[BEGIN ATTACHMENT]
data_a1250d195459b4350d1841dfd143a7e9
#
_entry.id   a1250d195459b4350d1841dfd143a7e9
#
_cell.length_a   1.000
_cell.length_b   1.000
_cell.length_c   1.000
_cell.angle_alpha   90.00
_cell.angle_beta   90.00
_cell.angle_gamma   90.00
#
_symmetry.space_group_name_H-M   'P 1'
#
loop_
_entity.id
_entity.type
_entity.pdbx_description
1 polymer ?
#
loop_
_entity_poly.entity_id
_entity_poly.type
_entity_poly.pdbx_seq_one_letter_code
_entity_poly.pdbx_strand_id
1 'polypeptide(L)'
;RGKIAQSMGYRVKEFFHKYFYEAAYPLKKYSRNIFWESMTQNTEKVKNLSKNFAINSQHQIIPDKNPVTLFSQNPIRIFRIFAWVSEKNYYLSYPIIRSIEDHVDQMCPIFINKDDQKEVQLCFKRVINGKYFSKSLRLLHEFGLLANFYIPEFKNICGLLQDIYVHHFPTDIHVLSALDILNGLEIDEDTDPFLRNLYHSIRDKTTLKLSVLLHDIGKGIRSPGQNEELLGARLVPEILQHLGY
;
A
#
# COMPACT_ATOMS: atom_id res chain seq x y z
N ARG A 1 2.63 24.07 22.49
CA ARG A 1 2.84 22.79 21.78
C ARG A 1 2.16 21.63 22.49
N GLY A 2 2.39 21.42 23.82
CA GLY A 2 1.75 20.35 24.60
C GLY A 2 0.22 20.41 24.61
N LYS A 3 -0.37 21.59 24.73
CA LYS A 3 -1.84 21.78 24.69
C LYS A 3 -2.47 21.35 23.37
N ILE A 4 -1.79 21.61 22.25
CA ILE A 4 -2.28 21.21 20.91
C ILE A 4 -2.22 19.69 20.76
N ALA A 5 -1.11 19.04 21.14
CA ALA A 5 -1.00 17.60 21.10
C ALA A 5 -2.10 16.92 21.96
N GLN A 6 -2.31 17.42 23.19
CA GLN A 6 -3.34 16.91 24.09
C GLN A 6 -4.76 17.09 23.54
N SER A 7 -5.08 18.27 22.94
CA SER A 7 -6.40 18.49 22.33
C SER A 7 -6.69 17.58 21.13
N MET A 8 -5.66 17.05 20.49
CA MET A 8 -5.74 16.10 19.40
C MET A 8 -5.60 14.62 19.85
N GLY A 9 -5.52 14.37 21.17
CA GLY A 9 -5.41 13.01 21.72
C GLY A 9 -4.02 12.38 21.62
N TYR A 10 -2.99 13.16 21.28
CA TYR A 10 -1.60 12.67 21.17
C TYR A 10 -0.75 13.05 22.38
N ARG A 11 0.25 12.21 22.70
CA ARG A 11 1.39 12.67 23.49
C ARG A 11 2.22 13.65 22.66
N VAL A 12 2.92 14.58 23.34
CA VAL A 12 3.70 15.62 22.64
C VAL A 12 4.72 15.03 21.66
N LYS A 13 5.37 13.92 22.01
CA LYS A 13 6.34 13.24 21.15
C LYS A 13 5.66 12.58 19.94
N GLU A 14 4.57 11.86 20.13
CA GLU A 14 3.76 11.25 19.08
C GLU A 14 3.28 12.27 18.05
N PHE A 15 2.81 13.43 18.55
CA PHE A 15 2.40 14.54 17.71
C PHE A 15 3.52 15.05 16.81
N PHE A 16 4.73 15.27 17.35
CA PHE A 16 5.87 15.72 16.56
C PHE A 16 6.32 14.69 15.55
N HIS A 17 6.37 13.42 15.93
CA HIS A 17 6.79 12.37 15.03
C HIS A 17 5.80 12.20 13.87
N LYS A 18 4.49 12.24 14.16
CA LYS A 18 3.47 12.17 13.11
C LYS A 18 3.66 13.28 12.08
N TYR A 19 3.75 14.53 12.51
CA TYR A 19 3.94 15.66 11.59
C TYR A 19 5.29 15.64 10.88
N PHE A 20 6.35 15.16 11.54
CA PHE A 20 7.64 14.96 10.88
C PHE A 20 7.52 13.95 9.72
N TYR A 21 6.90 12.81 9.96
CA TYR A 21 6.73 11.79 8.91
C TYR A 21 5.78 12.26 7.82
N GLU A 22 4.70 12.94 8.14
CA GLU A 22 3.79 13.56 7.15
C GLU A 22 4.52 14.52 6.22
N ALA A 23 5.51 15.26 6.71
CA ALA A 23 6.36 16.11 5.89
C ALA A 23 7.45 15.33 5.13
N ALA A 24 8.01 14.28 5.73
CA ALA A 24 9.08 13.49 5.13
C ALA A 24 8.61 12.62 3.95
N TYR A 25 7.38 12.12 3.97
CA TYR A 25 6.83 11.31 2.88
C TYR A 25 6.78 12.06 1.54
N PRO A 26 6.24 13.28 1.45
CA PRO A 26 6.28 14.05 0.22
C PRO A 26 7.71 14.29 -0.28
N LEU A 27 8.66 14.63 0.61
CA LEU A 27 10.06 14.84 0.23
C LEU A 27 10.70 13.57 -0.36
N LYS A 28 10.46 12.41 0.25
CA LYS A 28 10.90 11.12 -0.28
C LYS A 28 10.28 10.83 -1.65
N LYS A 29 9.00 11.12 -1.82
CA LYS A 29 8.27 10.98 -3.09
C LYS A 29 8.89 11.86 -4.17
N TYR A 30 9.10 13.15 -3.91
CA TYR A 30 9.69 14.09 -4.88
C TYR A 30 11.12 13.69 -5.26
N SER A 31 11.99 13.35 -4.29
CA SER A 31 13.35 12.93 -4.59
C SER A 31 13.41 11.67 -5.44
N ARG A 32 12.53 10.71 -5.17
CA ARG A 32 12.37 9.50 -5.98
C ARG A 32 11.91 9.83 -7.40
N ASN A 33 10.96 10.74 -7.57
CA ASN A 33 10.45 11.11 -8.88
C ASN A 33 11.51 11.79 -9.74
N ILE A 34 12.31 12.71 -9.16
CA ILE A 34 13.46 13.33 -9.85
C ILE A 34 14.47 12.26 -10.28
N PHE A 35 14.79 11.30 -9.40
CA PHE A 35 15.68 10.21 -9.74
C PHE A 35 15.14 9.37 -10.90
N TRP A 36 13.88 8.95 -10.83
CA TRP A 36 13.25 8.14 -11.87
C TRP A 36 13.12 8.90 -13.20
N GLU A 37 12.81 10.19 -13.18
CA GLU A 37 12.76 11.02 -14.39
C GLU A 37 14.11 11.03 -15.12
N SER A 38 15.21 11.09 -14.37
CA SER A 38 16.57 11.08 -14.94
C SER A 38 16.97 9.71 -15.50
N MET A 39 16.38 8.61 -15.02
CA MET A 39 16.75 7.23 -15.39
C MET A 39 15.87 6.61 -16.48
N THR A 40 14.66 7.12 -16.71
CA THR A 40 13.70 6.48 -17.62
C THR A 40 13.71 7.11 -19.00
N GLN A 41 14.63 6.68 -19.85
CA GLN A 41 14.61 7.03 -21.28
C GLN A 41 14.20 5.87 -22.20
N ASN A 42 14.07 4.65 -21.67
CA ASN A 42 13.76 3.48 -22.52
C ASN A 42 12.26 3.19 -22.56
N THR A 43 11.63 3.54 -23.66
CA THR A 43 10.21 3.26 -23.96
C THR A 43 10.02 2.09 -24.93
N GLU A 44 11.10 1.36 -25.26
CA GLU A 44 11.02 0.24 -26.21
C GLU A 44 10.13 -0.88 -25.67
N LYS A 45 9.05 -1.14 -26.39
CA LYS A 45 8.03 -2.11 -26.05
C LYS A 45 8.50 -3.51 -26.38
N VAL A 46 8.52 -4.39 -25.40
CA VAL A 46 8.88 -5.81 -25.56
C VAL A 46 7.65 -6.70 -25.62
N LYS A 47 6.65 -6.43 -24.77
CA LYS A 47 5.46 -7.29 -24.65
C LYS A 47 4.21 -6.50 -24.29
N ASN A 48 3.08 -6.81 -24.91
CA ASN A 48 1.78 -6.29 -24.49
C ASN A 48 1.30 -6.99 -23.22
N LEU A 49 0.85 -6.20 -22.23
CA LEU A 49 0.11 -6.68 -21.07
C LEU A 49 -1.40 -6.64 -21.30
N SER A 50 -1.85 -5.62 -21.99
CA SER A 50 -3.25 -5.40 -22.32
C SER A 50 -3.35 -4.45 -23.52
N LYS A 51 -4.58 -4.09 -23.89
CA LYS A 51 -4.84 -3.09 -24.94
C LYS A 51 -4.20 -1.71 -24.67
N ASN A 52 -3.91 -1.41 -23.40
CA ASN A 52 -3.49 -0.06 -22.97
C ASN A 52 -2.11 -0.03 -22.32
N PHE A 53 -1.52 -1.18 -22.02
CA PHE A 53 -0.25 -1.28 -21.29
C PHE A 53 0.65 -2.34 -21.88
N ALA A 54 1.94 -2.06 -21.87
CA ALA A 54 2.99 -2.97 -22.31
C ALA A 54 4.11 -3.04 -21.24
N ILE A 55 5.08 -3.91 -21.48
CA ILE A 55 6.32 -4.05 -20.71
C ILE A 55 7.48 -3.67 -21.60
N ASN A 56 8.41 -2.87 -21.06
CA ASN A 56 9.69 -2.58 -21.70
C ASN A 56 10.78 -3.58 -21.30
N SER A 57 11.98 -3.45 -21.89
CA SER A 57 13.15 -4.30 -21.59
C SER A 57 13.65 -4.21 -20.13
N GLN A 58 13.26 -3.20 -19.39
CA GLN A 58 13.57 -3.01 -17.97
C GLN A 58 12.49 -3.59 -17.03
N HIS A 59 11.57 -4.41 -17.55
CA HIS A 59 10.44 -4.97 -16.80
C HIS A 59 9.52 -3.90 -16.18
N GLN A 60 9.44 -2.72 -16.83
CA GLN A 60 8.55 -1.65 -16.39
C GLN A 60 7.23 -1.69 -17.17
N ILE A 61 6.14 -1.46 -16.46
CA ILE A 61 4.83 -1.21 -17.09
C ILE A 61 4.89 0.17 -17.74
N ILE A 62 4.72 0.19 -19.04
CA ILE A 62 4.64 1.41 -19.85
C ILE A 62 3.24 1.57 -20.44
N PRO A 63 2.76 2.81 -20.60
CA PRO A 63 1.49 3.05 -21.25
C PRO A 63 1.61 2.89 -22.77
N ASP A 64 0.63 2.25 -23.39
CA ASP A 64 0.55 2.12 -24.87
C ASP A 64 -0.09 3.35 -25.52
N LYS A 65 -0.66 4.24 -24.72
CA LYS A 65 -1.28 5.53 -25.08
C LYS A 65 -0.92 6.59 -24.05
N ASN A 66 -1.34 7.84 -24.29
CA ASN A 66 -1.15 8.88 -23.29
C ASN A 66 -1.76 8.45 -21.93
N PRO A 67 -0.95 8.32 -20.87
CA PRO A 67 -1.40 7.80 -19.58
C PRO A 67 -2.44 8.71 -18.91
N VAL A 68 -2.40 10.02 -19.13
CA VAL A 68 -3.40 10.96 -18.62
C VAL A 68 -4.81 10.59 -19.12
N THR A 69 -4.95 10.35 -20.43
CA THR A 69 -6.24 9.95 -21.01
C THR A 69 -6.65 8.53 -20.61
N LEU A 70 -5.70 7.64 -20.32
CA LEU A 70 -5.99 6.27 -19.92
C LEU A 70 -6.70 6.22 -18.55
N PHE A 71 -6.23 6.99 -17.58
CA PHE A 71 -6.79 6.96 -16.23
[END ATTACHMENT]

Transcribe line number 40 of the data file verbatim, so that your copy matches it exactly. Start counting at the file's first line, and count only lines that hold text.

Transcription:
N ILE A 4 -1.79 21.61 22.25